THE RACE FOR ATTORNEY GENERAL
Democrat Josh Kaul is running for re-election, and while his fate could be tied to a wave year much like Evers, he seems to be standing on relatively solid ground. He’s done well in his first term in the office. His case for another four years is pretty straightforward.
The Republican primary has already been rocky. UW-Madison professor Ryan Owens, the early fundraising leader, dropped out of the race in October. He faced criticism over deleting old podcasts that featured Trump critics. I guess that’s the only type of thing that can really get you in trouble in the Republican Party these days.
That left Fond du Lac District Attorney Eric Toney as the only candidate left in the race, but that was before former state representative Adam Jarchow joined in. Jarchow is maybe the least successful state GOP candidate in recent years. He lost by 11% in a deep red district in a bid for State Senate in 2018 (Republican Rob Stafsholt won it back by a 20% margin in 2020). The race between Jarchow and Toney two is already getting weird.
It seems like there’s more to come in this race before the field is settled.
THE RACE FOR LIEUTENANT GOVERNOR
With Mandela Barnes leaving his post as lieutenant governor to run for U.S. Senate, it creates an opening on the Democratic ticket alongside Evers.
Three candidates have already announced their candidacies: State Senator Lena Taylor of Milwaukee, State Rep. Sara Rodriguez of Brookfield, and State Rep. David Bowen of Milwaukee.
Taylor’s announcement came as a surprise, as many in Democratic circles expected her to make another run for mayor. Her electoral history now includes losses to Scott Walker (Milwaukee County Executive, 2008) and Tom Barrett (Milwaukee Mayor, 2020) and a win against Mandela Barnes, who primaried her for her State Senate seat in 2016. Taylor has been very successful within her district, but less so when venturing outside of it. She’s also seen more as a maverick than a coalition-builder, which makes for an odd fit as lieutenant governor, where your job in many ways is to work to build support for the governor — a governor she hasn’t always agreed with. At the same time, she’s a talented politician and would make history as the first Black woman elected in the role.
Rodriguez last fall became one of three Democratic Assembly candidates to flip a seat under current gerrymandered maps. She won by about 2% in the west suburban 13th District, defeating four-term incumbent Rob Hutton. That election was her first foray into politics, and before getting on the ballot, worked as a registered nurse and was in health care management, including as an epidemic intelligence service officer for the Center for Disease Control and Prevention. Her announcement last week has been expected for some time, and insiders say she could be a strong candidate.
The success of her candidacy could be a signal of changing political winds in the Milwaukee area suburbs. Evers’ 2018 path to victory followed the more traditional map for Democratic victory in Wisconsin, with some success in some rural areas, including in the driftless region in the southwestern part of the state. But in 2022, his path might take him through the Milwaukee area suburbs, much as it did for Joe Biden in 2020, and Rodriguez could be an asset there.
Bowen, who made his announcement official on Monday, is in his fourth term in the State Assembly. The district he represents is among the most liberal in the state, and was +81 for Joe Biden in 2020. Bowen’s Assembly district is actually part of Taylor’s State Senate district, and both ran unopposed in 2020.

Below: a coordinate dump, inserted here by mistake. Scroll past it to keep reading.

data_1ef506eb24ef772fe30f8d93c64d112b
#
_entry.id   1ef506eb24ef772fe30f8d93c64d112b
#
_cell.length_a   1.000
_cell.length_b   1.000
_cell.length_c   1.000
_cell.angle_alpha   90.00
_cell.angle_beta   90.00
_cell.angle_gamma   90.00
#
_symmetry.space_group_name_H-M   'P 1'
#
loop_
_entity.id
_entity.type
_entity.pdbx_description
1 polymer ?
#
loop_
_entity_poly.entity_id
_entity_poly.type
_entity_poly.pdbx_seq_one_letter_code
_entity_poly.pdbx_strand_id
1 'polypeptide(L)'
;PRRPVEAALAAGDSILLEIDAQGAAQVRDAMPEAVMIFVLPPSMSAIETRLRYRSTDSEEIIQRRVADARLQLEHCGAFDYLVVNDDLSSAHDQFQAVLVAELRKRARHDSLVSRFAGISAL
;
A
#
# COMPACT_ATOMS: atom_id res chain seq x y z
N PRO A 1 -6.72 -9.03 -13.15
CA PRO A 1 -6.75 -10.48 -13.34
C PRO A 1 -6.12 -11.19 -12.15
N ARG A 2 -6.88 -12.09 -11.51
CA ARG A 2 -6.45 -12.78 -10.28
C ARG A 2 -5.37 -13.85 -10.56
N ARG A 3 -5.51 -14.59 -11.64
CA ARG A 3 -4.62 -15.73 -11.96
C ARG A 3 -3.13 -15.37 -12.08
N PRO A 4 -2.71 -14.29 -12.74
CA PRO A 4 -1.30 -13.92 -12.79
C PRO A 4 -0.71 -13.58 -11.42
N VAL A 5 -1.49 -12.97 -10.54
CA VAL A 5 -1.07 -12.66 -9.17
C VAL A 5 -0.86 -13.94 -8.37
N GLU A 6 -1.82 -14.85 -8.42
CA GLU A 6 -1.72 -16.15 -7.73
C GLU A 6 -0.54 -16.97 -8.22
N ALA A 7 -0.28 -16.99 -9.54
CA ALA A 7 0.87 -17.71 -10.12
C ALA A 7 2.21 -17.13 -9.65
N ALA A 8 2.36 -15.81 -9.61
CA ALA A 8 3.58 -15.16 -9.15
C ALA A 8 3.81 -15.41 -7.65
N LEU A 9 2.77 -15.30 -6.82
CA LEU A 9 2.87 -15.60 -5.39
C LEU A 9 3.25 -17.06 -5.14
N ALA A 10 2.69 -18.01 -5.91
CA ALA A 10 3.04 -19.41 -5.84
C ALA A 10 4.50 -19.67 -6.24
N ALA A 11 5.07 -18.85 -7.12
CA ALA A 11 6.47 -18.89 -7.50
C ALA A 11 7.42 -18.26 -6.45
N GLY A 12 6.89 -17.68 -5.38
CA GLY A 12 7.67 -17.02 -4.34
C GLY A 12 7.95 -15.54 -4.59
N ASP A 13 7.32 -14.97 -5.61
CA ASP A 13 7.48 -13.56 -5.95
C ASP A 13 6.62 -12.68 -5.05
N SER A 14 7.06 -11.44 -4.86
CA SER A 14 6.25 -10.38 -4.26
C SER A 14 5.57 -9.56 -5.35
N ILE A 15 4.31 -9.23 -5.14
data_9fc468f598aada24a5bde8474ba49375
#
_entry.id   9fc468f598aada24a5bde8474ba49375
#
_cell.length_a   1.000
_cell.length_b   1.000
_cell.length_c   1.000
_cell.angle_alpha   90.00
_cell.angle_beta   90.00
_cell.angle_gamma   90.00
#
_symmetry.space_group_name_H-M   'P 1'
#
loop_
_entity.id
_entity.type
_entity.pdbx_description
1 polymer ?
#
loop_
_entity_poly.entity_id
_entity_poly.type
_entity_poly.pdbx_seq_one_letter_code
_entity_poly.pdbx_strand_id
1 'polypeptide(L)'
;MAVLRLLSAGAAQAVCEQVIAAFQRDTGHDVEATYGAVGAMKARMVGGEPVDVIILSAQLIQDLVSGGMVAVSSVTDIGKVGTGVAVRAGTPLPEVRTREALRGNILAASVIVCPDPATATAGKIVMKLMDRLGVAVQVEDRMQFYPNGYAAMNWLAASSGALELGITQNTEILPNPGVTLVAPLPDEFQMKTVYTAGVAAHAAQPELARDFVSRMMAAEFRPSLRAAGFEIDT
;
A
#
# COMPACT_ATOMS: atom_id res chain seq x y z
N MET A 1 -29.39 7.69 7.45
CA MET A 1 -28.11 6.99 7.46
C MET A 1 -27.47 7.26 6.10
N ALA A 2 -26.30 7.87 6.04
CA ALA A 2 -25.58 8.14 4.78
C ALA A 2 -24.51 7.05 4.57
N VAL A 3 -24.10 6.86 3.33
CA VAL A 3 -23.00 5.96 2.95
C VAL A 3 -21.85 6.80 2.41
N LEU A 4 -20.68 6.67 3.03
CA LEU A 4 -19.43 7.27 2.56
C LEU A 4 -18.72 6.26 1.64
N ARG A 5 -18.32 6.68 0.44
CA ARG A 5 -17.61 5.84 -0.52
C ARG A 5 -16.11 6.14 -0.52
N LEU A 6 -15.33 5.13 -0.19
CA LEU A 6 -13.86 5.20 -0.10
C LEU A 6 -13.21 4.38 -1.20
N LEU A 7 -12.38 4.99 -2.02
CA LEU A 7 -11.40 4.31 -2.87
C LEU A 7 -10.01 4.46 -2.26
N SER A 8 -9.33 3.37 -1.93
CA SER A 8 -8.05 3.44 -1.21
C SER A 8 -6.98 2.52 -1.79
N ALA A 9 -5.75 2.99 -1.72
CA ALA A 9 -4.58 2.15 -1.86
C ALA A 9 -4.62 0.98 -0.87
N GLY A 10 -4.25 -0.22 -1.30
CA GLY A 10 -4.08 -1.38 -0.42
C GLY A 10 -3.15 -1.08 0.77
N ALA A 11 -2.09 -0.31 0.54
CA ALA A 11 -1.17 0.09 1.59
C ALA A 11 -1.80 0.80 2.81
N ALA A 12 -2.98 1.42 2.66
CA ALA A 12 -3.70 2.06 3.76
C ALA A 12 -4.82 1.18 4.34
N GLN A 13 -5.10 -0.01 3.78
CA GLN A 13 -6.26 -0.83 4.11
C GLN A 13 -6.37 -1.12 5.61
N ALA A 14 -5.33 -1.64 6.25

Bowen has been an outspoken participant in the Black Lives Matter movement, and is the type of young progressive who could connect with a diverse base in Milwaukee and Madison. However, his involvement in a protest at the home of now-former Wauwatosa police officer Joseph Mensah, who shot and killed three people in the line of duty, has made Bowen a real target for the frothing conservative media world in Wisconsin, despite dispute over the details of the incident. Then again, even as every politician saw their favorability go net-negative in the most recent Marquette poll, the one thing polled that did have a net-positive favorability was the Black Lives Matter movement — 45% favorable, 38% unfavorable — and that’s something the Democratic Party in particular should not ignore.
Taylor, Rodriguez and Bowen are each from the Milwaukee area, and that’s a sure sign that the city and the suburbs will play key roles for Democrats in 2022. With Barnes no longer on the ticket, Milwaukee needs some representation in a potential second term for the Evers administration. Other candidates could still emerge in the race before it heats up, but it could also be just those three.
All in all, the Democratic primary for lieutenant governor could be pretty intriguing.
On the Republican side, until the top of the ticket gets sorted out, it’s less interesting. Early contenders include Ben Voelkel, a longtime aide to Sen. Ron Johnson, and State Sen. Patrick Testin of Stevens Point. Former congressional candidate David King of Milwaukee and Lancaster Mayor David Varnam have also declared for the race. State Sen. Rob Stafsholt of New Richmond has also been mentioned as a potential candidate, and as a successful northern Wisconsin politician, would make sense as a good fit with Kleefisch, less so if it’s Duffy. On balance, Voelkel seems like a strong candidate overall.
Coming soon: Part III, on the race for Mayor in Milwaukee.
Dan Shafer is a journalist from Milwaukee who writes and publishes the award-winning column, The Recombobulation Area. He previously worked at Seattle Magazine, Seattle Business Magazine, the Milwaukee Business Journal, Milwaukee Magazine, and BizTimes Milwaukee. He’s also written for The Daily Beast, WisPolitics, and Milwaukee Record. He’s on Twitter at @DanRShafer.
Follow Dan Shafer on Twitter at @DanRShafer.